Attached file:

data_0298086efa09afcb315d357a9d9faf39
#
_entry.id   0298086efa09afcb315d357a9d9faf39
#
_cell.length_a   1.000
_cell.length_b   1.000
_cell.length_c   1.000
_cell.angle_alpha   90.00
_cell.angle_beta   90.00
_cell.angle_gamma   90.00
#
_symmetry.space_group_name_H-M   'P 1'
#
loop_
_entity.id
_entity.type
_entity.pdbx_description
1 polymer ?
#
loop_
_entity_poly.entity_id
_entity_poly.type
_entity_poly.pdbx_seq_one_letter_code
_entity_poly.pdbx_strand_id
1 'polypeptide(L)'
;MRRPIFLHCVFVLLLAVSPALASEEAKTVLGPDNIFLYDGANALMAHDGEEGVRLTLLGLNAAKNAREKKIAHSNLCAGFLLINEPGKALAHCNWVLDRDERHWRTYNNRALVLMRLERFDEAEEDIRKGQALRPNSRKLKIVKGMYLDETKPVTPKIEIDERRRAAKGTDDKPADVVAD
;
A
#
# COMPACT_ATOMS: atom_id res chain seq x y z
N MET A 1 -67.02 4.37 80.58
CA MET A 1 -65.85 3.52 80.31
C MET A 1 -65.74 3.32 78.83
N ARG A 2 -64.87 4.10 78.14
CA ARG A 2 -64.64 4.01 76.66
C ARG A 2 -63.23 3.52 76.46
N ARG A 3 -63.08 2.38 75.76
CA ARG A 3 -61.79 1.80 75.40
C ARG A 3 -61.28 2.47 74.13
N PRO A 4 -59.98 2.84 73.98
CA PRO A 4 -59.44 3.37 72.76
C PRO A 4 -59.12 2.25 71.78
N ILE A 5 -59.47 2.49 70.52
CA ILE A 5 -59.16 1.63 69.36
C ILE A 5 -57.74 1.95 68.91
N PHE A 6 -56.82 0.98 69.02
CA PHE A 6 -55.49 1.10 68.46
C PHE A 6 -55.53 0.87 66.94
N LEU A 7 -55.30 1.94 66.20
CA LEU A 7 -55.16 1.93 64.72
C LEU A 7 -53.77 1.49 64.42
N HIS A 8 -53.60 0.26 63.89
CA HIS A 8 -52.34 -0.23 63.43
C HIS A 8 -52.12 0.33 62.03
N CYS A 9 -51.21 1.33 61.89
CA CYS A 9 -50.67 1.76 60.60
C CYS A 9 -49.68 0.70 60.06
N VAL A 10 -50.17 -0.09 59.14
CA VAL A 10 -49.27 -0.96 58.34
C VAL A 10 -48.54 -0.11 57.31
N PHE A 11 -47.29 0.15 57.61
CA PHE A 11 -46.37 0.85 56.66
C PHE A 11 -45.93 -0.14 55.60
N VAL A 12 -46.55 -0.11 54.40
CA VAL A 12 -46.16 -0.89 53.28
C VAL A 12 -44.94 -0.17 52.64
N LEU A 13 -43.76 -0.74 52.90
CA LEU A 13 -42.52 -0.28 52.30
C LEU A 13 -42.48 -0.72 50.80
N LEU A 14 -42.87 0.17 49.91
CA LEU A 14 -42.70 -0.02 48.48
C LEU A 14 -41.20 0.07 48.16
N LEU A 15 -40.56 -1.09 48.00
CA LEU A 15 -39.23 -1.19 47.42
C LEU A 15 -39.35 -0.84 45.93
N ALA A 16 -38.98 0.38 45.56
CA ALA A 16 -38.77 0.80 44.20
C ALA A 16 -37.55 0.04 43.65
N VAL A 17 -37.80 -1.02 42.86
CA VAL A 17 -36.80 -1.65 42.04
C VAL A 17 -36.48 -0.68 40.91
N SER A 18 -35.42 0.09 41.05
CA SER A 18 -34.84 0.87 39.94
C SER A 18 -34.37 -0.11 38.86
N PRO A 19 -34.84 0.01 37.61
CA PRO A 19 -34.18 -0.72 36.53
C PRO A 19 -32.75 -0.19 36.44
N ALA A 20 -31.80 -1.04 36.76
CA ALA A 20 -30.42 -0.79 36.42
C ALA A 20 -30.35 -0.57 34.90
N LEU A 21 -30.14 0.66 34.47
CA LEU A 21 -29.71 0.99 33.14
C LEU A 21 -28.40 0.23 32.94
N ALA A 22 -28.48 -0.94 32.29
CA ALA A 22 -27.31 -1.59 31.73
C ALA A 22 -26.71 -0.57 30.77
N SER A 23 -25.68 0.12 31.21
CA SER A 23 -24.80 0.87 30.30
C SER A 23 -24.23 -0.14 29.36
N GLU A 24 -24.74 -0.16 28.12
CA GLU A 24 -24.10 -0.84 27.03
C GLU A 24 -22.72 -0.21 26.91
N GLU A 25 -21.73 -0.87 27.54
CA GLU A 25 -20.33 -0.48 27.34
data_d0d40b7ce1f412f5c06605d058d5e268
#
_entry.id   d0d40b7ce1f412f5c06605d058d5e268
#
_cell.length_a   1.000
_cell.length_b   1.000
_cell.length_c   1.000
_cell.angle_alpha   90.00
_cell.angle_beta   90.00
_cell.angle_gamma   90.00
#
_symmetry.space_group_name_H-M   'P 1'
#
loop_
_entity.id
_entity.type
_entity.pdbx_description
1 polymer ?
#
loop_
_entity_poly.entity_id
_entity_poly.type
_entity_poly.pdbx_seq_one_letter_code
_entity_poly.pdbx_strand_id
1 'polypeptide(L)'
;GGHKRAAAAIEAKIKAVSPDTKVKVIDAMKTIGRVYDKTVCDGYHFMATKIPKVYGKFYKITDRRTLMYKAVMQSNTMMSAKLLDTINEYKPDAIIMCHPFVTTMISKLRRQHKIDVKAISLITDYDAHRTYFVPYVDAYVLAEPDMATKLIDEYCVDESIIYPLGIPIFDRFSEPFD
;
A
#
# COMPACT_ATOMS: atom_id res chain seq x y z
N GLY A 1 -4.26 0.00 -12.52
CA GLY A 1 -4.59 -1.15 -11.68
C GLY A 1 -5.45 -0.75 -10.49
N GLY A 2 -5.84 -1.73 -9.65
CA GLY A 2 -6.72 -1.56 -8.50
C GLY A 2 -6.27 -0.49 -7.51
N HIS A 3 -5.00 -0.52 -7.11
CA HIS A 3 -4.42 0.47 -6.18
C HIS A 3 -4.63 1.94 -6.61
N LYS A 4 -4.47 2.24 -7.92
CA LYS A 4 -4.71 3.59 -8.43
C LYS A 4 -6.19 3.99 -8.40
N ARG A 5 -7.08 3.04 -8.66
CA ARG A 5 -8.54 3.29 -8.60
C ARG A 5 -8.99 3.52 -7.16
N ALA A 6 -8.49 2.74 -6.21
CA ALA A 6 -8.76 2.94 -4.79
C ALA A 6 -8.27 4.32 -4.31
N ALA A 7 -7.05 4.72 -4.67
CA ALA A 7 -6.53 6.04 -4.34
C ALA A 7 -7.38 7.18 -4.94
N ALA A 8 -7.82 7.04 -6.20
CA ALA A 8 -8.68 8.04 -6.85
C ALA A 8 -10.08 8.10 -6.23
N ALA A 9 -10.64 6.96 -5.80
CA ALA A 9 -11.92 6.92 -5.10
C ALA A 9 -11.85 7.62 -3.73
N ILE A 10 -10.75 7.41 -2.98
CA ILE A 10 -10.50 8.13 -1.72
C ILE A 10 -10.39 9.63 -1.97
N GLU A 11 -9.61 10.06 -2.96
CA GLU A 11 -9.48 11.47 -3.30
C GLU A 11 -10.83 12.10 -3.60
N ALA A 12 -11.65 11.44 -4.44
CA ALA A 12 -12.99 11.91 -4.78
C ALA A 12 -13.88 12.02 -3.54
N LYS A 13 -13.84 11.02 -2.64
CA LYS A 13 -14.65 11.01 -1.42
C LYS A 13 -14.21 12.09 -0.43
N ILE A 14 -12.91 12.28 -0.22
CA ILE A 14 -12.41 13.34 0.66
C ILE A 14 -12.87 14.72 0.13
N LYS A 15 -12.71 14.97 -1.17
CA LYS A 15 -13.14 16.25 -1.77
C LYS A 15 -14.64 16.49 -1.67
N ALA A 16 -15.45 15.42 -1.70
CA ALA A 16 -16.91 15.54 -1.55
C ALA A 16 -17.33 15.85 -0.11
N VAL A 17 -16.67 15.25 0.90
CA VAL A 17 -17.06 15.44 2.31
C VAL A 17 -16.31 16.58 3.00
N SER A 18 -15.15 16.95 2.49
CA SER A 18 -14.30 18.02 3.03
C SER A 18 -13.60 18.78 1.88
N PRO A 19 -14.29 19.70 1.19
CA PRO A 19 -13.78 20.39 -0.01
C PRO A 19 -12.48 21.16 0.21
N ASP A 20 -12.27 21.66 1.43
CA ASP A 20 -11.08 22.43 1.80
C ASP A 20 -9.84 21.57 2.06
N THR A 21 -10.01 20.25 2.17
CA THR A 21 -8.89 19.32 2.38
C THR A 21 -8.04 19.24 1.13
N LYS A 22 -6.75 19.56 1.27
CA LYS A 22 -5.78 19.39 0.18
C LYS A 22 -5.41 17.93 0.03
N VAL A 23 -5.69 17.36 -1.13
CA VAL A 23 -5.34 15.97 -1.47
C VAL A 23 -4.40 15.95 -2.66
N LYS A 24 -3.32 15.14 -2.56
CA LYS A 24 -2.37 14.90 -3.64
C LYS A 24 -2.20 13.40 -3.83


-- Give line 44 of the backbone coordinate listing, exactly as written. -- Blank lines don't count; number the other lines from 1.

CA ILE A 5 -59.16 1.63 69.36